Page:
5.5.8 End of life care for rabies patients

An increasing number or patients surviving clinical rabies are being reported. However, these remain a tiny fraction of rabies patients and the disease is still regarded as almost 100% fatal. In low resource settings reducing suffering in the terminal stages of rabies is important, even if patients leave medical facilities to die at home.

WHO recommendations say that patients should receive adequate sedation and care in an appropriate medical facility, preferably in a quiet private room, free of drafts and with suitable emotional and physical support. Once furious rabies has been diagnosed, invasive procedures should be avoided, and the focus should be on comfort, with heavy sedation and the avoidance of intubation or life-support measures once the diagnosis is certain. Patients with hydrophobia should have their often intense thirst alleviated by intravenous rehydration.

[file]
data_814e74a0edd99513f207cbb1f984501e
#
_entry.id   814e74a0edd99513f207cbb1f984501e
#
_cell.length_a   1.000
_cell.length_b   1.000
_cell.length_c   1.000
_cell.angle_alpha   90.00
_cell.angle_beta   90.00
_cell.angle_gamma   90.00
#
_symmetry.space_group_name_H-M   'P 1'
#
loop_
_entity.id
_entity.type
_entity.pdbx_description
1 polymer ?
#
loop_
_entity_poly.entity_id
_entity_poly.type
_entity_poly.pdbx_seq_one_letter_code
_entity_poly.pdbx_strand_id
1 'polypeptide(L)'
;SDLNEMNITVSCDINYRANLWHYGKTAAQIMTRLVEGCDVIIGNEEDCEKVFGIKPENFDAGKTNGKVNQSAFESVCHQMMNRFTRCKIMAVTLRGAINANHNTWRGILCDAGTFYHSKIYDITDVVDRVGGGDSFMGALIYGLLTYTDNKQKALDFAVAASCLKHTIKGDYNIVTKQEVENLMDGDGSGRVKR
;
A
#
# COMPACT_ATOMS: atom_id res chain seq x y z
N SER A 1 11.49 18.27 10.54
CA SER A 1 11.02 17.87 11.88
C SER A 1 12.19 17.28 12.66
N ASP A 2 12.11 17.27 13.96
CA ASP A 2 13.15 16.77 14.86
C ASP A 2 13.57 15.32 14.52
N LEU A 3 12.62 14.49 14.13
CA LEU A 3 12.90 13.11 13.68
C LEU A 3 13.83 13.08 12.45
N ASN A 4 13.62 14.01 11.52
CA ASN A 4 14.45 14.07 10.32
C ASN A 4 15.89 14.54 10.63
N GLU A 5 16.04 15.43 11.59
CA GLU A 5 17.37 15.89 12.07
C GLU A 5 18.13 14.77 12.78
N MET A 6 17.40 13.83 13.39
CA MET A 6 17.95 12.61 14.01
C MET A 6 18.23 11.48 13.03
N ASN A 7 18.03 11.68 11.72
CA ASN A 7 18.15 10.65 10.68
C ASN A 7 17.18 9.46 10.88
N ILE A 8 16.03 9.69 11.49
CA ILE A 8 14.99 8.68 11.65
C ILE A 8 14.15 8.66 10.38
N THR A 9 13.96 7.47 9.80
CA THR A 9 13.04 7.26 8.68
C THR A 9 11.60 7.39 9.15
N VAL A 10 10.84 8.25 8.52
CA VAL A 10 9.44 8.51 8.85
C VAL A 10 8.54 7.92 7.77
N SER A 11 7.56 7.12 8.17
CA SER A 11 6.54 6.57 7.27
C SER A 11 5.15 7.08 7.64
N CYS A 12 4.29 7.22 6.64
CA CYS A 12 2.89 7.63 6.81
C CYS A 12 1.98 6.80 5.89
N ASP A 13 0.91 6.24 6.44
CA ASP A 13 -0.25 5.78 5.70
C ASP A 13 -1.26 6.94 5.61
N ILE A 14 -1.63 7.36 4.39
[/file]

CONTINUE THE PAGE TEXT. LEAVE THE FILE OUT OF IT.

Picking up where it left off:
Guidance on how to best care for patients in less well equipped health settings and how to reduce suffering in patients who leave the hospital to die are also available. See here for more information.

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Version 4 - last updated May 2017